needed to be corrected, based on the earliest manuscripts (which
had "wâ yâfta" instead of "ô yâfta"). He did not, however, add the
correction, but explained instead: "The blessed souls received the
Light in proportion to the capacity (isti`dád) with which they were
16. (762) (such) a robe of love: "The blessed are they whom God loves
and who love Him (Qur. V 59). There is no light where the gift of
Divine Love is withheld by eternal fore-ordainment." (Nicholson,
17. (763) toward the universal: means that particular qualities seek to
return to their universal source. For example, a particular light
(such as that from the burning wick of a candle) is derived from
Universal Light, and "seeks" to return to its origin.
18. (763) nightingales are in love with the rose's face: "Everything
returns to its source: the part seeks union with its whole, the Divine
spark in the mystic's heart with the Universal Light, the nightingale
(lover) with the rose (beloved). Those created for damnation love
only false lights, because they lack the inner light of the Truth."
(Nicholson, Commentary) Nicholson later corrected his
translation, based on the earliest manuscript, to: "nightingales are
in love with the face of the rose" (from, "nightingales play the
game of love with the rose").
19. (764) from the inside: "If you would discriminate the righteous
from the wicked, you must ignore externals and look within: all
depends on the purity or foulness of the original natures as God has
made them." (Nicholson, Commentary)
20. (766) the hue of God: refers the verse, "(Say: 'Our religion is) the
hue of God. And who can give a better hue than God? And we are
His worshippers" (2:138) "'God's dyeing, i.e. 'God has imbued us,
the true believers, with faith and knowledge of His Unity, in which
our hearts are steeped like garments in the vat of the dyer.'"
(Nicholson, Commentary) Nicholson pointed out that this
metaphor is not connected with "baptism" (since this verse is
sometimes translated as "the baptism of God"-- referring to the
Arab Christian practice of putting a colored dye in the baptismal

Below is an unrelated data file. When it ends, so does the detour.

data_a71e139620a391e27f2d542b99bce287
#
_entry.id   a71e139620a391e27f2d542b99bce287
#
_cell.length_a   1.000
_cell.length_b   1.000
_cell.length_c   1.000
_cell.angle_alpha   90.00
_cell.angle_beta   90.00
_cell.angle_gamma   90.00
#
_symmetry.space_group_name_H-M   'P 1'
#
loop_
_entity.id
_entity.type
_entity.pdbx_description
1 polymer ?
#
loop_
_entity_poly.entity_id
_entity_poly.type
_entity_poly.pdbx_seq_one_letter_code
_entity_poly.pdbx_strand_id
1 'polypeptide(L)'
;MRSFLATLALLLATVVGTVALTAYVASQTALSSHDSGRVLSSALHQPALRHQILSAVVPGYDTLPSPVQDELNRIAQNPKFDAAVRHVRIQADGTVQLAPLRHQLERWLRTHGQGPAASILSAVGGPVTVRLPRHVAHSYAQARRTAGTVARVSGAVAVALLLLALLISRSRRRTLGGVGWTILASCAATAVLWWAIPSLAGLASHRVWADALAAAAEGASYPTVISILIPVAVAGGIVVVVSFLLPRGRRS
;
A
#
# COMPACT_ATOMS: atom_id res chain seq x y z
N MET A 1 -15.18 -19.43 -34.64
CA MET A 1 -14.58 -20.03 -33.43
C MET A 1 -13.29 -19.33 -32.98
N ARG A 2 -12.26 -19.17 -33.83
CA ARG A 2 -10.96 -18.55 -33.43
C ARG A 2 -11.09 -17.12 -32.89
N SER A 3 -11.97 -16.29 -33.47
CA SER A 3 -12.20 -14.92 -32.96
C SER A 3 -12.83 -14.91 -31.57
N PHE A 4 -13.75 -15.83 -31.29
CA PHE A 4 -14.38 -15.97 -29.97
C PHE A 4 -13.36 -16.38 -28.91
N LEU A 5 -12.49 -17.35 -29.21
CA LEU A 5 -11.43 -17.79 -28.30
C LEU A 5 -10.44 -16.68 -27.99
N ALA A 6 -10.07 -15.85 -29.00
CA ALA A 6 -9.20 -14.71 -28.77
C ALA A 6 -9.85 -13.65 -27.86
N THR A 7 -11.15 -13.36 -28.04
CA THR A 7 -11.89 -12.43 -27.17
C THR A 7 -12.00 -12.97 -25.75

water). The "hue of God" is contrasted with the "curse of God,"
a phrase also from the Qur'an.
21. (767) the same place from which it came: "These verses illustrate
v. 763 [= "The particulars have (their) faces toward the universal"].
All existence proceeds from, and returns to, the One Being. As the
torrent ultimately rejoins the sea from which it sprang, so the spirit
impelled by love is re-united with its Lord." (Nicholson,
754 akhtar-ân-and az warây-é akhtar-ân
ke iHtirâq-o naHs na-b'w-ad andar ân
755 sâyir-ân dar âsmân-hây-é degar
ghayr-é în haft âsmân-é mu`tabar
râsikh-ân dar tâb-é anwâr-é khodâ
na ba-ham paywasta, na az ham jodâ
har ke bâsh-ad Tâli`-é ô z-ân nujûm
nafs-é ô kuffâr sôz-ad dar rujûm
khashm-é mirrîkhê na-bâsh-ad khashm-é ô
munqalib-raw ghâlib-o maghlûb-khô
nûr-é ghâlib îman az naqS-o ghasaq
dar meyân-é iSba`ayn-é nûr-é Haqq
760 Haq fashân-ad ân nûr-râ bar jân-hâ
muqbil-ân bar dâshta dâmân-hâ
w-ân niSâr-é nûr-râ wâ yâfta
rôy az ghayr-é khodâ bar tâfta
harke-râ dâmân-é `ishqê nâ-boda
z-ân niSâr-é nûr bê-bahra shoda
juzw-hâ-râ rôy-hâ sôy-é kul-ast
bolbol-ân-râ `ishq bâ rôy-é gol-ast
gâw-râ rang az berûn-o mard-râ
az darûn jô rang-é sorkh-o zard-râ
765 rang-hây-é nêk az khumm-é Safâ-st
rang-é zesht-ân az seyâh-âba-yé jafâ-st
Sibghatu 'llâh nâm-é ân rang-é laTîf
la`natu 'llâh bôy-é în rang-é kaSîf
ân-che az daryâ ba-daryâ mê-raw-ad
az ham-ân-jâ k-âmad ân-jâ mê-raw-ad
768 az sar-é koh sayl-hây-é têz-raw
w-az tan-é mâ jân-é `ishq âmêz-raw
(mathnawi meter: XoXX XoXX XoX)